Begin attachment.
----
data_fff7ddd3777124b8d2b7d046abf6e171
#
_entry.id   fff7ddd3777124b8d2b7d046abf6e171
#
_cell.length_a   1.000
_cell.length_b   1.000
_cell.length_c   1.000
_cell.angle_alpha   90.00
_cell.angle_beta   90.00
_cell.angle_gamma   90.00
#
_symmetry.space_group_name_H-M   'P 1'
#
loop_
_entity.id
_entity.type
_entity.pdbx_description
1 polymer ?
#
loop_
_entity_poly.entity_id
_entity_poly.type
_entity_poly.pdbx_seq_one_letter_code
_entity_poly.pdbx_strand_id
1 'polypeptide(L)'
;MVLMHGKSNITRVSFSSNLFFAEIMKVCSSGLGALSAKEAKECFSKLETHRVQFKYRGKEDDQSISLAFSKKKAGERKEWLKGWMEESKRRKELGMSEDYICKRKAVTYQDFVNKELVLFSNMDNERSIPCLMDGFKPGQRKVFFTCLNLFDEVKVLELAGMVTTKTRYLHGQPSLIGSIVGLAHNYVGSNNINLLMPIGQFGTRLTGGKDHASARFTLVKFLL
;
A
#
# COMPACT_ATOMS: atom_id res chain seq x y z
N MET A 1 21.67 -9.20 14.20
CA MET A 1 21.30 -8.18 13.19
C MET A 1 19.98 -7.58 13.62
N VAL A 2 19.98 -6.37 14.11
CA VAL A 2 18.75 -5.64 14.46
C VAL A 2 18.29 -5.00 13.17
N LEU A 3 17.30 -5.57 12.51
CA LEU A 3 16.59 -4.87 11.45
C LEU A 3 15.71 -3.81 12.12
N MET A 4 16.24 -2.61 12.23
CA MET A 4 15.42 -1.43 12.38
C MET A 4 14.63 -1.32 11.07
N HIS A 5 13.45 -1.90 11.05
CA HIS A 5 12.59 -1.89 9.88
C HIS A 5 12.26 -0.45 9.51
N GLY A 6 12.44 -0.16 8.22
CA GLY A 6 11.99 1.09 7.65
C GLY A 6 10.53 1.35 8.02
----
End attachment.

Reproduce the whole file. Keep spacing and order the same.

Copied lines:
data_fff7ddd3777124b8d2b7d046abf6e171
#
_entry.id   fff7ddd3777124b8d2b7d046abf6e171
#
_cell.length_a   1.000
_cell.length_b   1.000
_cell.length_c   1.000
_cell.angle_alpha   90.00
_cell.angle_beta   90.00
_cell.angle_gamma   90.00
#
_symmetry.space_group_name_H-M   'P 1'
#
loop_
_entity.id
_entity.type
_entity.pdbx_description
1 polymer ?
#
loop_
_entity_poly.entity_id
_entity_poly.type
_entity_poly.pdbx_seq_one_letter_code
_entity_poly.pdbx_strand_id
1 'polypeptide(L)'
;MVLMHGKSNITRVSFSSNLFFAEIMKVCSSGLGALSAKEAKECFSKLETHRVQFKYRGKEDDQSISLAFSKKKAGERKEWLKGWMEESKRRKELGMSEDYICKRKAVTYQDFVNKELVLFSNMDNERSIPCLMDGFKPGQRKVFFTCLNLFDEVKVLELAGMVTTKTRYLHGQPSLIGSIVGLAHNYVGSNNINLLMPIGQFGTRLTGGKDHASARFTLVKFLL
;
A
#
# COMPACT_ATOMS: atom_id res chain seq x y z
N MET A 1 21.67 -9.20 14.20
CA MET A 1 21.30 -8.18 13.19
C MET A 1 19.98 -7.58 13.62
N VAL A 2 19.98 -6.37 14.11
CA VAL A 2 18.75 -5.64 14.46
C VAL A 2 18.29 -5.00 13.17
N LEU A 3 17.30 -5.57 12.51
CA LEU A 3 16.59 -4.87 11.45
C LEU A 3 15.71 -3.81 12.12
N MET A 4 16.24 -2.61 12.23
CA MET A 4 15.42 -1.43 12.38
C MET A 4 14.63 -1.32 11.07
N HIS A 5 13.45 -1.90 11.05
CA HIS A 5 12.59 -1.89 9.88
C HIS A 5 12.26 -0.45 9.51
N GLY A 6 12.44 -0.16 8.22
CA GLY A 6 11.99 1.09 7.65
C GLY A 6 10.53 1.35 8.02